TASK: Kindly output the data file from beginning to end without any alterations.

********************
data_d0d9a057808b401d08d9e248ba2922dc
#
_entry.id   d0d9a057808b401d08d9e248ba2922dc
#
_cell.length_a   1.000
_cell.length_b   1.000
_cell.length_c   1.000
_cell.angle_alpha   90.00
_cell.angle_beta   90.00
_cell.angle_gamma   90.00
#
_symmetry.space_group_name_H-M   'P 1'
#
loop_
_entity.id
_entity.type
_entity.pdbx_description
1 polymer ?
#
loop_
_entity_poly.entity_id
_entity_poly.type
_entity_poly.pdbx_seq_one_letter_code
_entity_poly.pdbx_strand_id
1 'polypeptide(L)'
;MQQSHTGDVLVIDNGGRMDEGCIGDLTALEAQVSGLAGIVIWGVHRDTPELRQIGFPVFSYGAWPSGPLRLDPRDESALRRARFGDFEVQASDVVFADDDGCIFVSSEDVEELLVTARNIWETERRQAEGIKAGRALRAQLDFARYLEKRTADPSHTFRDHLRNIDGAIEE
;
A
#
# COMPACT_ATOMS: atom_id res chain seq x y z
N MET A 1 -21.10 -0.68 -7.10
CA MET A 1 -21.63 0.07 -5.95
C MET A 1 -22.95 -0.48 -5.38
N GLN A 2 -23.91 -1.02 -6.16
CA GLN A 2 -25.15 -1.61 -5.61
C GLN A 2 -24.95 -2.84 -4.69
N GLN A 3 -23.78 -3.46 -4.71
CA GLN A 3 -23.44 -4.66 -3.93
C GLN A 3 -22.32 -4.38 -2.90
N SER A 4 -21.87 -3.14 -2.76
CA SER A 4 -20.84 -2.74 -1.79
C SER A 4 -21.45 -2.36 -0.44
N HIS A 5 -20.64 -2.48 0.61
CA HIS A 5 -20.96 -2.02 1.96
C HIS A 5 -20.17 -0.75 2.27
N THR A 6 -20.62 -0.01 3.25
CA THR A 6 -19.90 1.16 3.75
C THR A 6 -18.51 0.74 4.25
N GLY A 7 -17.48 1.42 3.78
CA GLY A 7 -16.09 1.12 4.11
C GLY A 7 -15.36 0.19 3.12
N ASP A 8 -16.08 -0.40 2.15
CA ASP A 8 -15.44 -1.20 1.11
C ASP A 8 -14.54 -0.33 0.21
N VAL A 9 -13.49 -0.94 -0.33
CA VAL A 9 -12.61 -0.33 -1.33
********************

data_d0d9a057808b401d08d9e248ba2922dc
#
_entry.id   d0d9a057808b401d08d9e248ba2922dc
#
_cell.length_a   1.000
_cell.length_b   1.000
_cell.length_c   1.000
_cell.angle_alpha   90.00
_cell.angle_beta   90.00
_cell.angle_gamma   90.00
#
_symmetry.space_group_name_H-M   'P 1'
#
loop_
_entity.id
_entity.type
_entity.pdbx_description
1 polymer ?
#
loop_
_entity_poly.entity_id
_entity_poly.type
_entity_poly.pdbx_seq_one_letter_code
_entity_poly.pdbx_strand_id
1 'polypeptide(L)'
;MQQSHTGDVLVIDNGGRMDEGCIGDLTALEAQVSGLAGIVIWGVHRDTPELRQIGFPVFSYGAWPSGPLRLDPRDESALRRARFGDFEVQASDVVFADDDGCIFVSSEDVEELLVTARNIWETERRQAEGIKAGRALRAQLDFARYLEKRTADPSHTFRDHLRNIDGAIEE
;
A
#
# COMPACT_ATOMS: atom_id res chain seq x y z
N MET A 1 -21.10 -0.68 -7.10
CA MET A 1 -21.63 0.07 -5.95
C MET A 1 -22.95 -0.48 -5.38
N GLN A 2 -23.91 -1.02 -6.16
CA GLN A 2 -25.15 -1.61 -5.61
C GLN A 2 -24.95 -2.84 -4.69
N GLN A 3 -23.78 -3.46 -4.71
CA GLN A 3 -23.44 -4.66 -3.93
C GLN A 3 -22.32 -4.38 -2.90
N SER A 4 -21.87 -3.14 -2.76
CA SER A 4 -20.84 -2.74 -1.79
C SER A 4 -21.45 -2.36 -0.44
N HIS A 5 -20.64 -2.48 0.61
CA HIS A 5 -20.96 -2.02 1.96
C HIS A 5 -20.17 -0.75 2.27
N THR A 6 -20.62 -0.01 3.25
CA THR A 6 -19.90 1.16 3.75
C THR A 6 -18.51 0.74 4.25
N GLY A 7 -17.48 1.42 3.78
CA GLY A 7 -16.09 1.12 4.11
C GLY A 7 -15.36 0.19 3.12
N ASP A 8 -16.08 -0.40 2.15
CA ASP A 8 -15.44 -1.20 1.11
C ASP A 8 -14.54 -0.33 0.21
N VAL A 9 -13.49 -0.94 -0.33
CA VAL A 9 -12.61 -0.33 -1.33